We would normally celebrate by holding events at Brighton Museum, but instead, like the CBA, we will be celebrating online by showcasing a different archaeology object each day this week. To start with, we take a look at a Sussex Loop.
This loop of bronze, known as a Sussex loop, was found at Falmer Hill, Brighton in 1918. It was one of four discovered along with a flint dagger. Thirty years after their discovery, one of the loops and the dagger were donated to Brighton Museum. The donor had obtained them from a local carpenter who explained that, many years earlier he had given away the other loops to children for a school museum.
It was made around 3,500 years ago during the Middle Bronze Age. Sussex loops are generally found in pairs or threes and in many cases are part of a larger Bronze Age hoard, which often includes items such as bronze jewellery, tools and weaponry, some of which appears to have been made on the Continent. Nearly all of those discovered so far have been found in the Sussex South Downs and Weald area.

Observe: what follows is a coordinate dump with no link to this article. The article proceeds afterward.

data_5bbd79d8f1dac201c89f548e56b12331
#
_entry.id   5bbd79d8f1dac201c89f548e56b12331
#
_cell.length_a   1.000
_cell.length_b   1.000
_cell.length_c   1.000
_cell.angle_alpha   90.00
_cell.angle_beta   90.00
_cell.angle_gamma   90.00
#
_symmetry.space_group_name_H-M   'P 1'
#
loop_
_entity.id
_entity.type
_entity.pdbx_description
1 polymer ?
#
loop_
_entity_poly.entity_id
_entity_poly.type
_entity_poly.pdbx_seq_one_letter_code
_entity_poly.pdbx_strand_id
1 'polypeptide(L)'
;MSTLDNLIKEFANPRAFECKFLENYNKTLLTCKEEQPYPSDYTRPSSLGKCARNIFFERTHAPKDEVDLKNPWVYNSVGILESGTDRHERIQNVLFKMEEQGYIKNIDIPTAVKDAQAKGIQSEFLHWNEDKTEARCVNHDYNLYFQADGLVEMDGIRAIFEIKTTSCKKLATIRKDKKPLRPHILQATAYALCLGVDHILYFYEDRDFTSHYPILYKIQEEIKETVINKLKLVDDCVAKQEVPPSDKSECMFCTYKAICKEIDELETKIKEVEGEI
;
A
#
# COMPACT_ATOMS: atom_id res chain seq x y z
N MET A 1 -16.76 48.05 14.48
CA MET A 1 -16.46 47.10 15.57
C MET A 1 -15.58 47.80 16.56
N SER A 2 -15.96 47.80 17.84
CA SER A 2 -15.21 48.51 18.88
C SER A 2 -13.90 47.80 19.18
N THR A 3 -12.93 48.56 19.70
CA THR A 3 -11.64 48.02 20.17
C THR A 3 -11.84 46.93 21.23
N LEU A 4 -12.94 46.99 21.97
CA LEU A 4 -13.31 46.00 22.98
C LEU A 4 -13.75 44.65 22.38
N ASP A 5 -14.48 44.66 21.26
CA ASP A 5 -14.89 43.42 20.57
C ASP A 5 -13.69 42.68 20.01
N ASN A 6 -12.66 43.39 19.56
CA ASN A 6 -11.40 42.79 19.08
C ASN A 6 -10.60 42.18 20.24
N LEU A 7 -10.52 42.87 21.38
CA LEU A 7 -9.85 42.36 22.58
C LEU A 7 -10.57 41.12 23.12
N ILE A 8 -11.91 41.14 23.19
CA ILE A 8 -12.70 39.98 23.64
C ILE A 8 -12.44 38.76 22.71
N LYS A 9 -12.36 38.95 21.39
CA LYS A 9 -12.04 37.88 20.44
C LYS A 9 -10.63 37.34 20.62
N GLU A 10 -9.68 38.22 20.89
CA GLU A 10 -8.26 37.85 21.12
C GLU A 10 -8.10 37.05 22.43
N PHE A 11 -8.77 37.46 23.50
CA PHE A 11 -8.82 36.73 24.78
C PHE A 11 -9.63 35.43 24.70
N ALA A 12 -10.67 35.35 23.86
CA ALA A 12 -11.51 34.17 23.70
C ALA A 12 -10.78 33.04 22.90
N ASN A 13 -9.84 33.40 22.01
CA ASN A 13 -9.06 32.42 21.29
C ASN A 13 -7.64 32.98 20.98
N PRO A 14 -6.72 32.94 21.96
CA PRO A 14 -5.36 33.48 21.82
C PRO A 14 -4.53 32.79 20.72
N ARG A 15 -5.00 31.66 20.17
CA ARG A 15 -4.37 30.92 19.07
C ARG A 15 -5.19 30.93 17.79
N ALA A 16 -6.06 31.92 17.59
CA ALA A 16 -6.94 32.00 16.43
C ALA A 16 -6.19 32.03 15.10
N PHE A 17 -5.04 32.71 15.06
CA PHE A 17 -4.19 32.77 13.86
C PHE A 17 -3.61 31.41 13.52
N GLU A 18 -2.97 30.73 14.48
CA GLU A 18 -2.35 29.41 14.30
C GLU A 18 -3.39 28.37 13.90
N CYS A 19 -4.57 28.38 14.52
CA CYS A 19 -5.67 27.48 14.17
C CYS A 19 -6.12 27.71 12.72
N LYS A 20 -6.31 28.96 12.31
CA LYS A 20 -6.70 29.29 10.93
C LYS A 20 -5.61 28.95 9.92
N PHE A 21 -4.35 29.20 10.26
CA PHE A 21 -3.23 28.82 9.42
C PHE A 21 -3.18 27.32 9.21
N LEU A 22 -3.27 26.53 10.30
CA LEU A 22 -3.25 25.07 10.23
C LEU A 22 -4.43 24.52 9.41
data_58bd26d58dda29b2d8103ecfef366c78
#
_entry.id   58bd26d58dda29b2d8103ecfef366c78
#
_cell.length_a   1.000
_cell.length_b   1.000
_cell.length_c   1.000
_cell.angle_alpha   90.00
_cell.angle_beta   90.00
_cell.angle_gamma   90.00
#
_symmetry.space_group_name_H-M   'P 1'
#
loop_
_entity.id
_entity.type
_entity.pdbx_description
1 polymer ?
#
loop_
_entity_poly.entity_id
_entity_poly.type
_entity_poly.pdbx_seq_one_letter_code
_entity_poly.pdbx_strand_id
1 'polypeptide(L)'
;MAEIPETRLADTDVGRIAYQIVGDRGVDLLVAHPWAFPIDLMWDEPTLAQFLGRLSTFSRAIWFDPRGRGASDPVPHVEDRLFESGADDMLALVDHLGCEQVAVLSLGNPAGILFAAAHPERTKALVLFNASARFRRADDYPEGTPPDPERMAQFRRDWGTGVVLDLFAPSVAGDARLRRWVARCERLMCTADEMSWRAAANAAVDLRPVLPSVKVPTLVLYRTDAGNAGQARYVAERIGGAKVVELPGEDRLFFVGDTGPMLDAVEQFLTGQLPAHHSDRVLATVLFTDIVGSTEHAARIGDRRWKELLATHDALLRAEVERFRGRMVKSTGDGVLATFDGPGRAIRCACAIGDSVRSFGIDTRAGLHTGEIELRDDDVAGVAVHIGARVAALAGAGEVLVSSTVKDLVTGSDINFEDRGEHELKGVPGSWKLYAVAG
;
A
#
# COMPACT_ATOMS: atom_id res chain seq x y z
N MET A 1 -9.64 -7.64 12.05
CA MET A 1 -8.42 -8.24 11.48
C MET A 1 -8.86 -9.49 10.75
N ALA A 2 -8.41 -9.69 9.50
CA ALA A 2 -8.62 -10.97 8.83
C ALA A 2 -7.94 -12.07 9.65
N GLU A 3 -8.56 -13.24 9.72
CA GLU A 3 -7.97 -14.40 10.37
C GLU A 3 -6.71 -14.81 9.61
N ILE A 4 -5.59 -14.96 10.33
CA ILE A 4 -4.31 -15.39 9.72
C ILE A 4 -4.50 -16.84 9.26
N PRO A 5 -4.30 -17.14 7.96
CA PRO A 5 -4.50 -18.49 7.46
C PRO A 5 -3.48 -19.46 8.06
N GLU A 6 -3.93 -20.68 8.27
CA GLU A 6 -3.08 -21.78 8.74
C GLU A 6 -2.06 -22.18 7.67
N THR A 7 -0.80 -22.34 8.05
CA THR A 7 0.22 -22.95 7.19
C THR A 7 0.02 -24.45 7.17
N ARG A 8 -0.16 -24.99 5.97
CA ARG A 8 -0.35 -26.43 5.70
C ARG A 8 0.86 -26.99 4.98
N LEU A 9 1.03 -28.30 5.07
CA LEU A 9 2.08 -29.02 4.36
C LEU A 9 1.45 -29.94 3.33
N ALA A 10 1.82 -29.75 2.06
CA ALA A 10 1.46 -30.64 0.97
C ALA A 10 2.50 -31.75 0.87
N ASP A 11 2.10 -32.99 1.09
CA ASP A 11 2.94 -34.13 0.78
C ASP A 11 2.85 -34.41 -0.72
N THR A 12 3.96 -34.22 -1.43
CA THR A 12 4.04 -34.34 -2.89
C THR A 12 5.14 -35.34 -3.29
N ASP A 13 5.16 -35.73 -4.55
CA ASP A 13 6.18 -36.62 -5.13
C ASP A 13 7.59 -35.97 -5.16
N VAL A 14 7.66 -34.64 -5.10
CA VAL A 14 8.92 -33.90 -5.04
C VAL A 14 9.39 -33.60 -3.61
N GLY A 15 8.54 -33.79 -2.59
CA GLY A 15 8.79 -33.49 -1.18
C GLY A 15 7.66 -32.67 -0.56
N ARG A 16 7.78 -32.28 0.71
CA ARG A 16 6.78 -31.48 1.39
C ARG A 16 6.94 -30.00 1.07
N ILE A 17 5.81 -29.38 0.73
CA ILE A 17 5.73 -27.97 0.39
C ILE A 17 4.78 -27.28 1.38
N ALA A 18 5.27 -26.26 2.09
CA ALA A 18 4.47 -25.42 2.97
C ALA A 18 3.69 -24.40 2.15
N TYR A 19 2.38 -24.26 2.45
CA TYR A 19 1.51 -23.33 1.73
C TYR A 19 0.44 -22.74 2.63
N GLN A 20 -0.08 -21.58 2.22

The purpose of these intriguing objects, whom they were made for and why were they hoarded remains a mystery. They are generally thought to be some form of adornment, likely a bracelet. Those loops hoarded with other precious objects, could mean there was a specific ritual purpose to their burial, or they were buried to keep them safe. Future discoveries may uncover further clues.
There are four Sussex loops within Brighton Museum’s archaeology collections. Some are currently on display in the Elaine Evans Archaeology Gallery at Brighton Museum, which will hopefully open again to visitors in late August.
Heather York, Curator